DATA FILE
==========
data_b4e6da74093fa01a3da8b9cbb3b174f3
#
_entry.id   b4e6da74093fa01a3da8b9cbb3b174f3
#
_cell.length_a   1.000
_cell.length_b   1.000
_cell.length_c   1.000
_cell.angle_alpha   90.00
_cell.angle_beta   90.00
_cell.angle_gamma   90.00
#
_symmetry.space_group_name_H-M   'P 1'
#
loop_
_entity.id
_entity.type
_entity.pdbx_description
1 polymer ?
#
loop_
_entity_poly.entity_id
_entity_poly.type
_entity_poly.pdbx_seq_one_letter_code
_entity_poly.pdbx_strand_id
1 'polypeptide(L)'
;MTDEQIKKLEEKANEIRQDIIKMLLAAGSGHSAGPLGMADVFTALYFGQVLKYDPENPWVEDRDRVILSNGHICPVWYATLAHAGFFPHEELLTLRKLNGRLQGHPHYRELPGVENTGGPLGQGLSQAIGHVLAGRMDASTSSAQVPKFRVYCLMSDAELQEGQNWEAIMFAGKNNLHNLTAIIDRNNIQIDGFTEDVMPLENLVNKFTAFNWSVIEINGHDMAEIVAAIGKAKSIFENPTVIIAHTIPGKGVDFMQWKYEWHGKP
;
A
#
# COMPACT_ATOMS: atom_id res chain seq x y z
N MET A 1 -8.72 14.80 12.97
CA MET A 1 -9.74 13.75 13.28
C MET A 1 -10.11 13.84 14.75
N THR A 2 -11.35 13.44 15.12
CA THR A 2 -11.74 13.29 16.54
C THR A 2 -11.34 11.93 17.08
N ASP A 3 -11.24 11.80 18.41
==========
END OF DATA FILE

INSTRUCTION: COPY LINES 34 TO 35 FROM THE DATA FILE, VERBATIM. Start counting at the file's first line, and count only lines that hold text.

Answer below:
N THR A 2 -11.35 13.44 15.12
CA THR A 2 -11.74 13.29 16.54